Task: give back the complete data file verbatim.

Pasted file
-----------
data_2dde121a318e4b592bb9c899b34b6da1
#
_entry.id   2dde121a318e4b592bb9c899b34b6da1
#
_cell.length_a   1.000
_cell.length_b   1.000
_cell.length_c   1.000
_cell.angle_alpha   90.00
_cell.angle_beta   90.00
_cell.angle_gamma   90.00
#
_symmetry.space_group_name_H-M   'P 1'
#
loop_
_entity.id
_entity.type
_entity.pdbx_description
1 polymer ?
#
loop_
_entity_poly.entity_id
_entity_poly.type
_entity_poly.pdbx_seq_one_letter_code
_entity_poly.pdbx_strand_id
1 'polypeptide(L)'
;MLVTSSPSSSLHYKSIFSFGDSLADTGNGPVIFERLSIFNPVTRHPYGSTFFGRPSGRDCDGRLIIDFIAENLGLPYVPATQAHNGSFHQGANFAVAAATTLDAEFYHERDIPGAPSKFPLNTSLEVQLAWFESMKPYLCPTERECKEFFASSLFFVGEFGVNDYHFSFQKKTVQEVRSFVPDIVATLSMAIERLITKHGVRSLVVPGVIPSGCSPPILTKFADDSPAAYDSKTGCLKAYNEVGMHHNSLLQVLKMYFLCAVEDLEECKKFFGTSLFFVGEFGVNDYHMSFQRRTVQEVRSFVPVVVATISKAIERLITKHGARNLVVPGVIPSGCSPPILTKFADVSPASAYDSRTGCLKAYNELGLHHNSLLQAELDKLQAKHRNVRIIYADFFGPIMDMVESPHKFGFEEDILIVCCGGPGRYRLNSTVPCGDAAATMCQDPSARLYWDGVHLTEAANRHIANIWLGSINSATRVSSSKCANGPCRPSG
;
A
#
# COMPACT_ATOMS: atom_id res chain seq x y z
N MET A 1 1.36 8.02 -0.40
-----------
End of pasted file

data_2dde121a318e4b592bb9c899b34b6da1
#
_entry.id   2dde121a318e4b592bb9c899b34b6da1
#
_cell.length_a   1.000
_cell.length_b   1.000
_cell.length_c   1.000
_cell.angle_alpha   90.00
_cell.angle_beta   90.00
_cell.angle_gamma   90.00
#
_symmetry.space_group_name_H-M   'P 1'
#
loop_
_entity.id
_entity.type
_entity.pdbx_description
1 polymer ?
#
loop_
_entity_poly.entity_id
_entity_poly.type
_entity_poly.pdbx_seq_one_letter_code
_entity_poly.pdbx_strand_id
1 'polypeptide(L)'
;MLVTSSPSSSLHYKSIFSFGDSLADTGNGPVIFERLSIFNPVTRHPYGSTFFGRPSGRDCDGRLIIDFIAENLGLPYVPATQAHNGSFHQGANFAVAAATTLDAEFYHERDIPGAPSKFPLNTSLEVQLAWFESMKPYLCPTERECKEFFASSLFFVGEFGVNDYHFSFQKKTVQEVRSFVPDIVATLSMAIERLITKHGVRSLVVPGVIPSGCSPPILTKFADDSPAAYDSKTGCLKAYNEVGMHHNSLLQVLKMYFLCAVEDLEECKKFFGTSLFFVGEFGVNDYHMSFQRRTVQEVRSFVPVVVATISKAIERLITKHGARNLVVPGVIPSGCSPPILTKFADVSPASAYDSRTGCLKAYNELGLHHNSLLQAELDKLQAKHRNVRIIYADFFGPIMDMVESPHKFGFEEDILIVCCGGPGRYRLNSTVPCGDAAATMCQDPSARLYWDGVHLTEAANRHIANIWLGSINSATRVSSSKCANGPCRPSG
;
A
#
# COMPACT_ATOMS: atom_id res chain seq x y z
N MET A 1 1.36 8.02 -0.40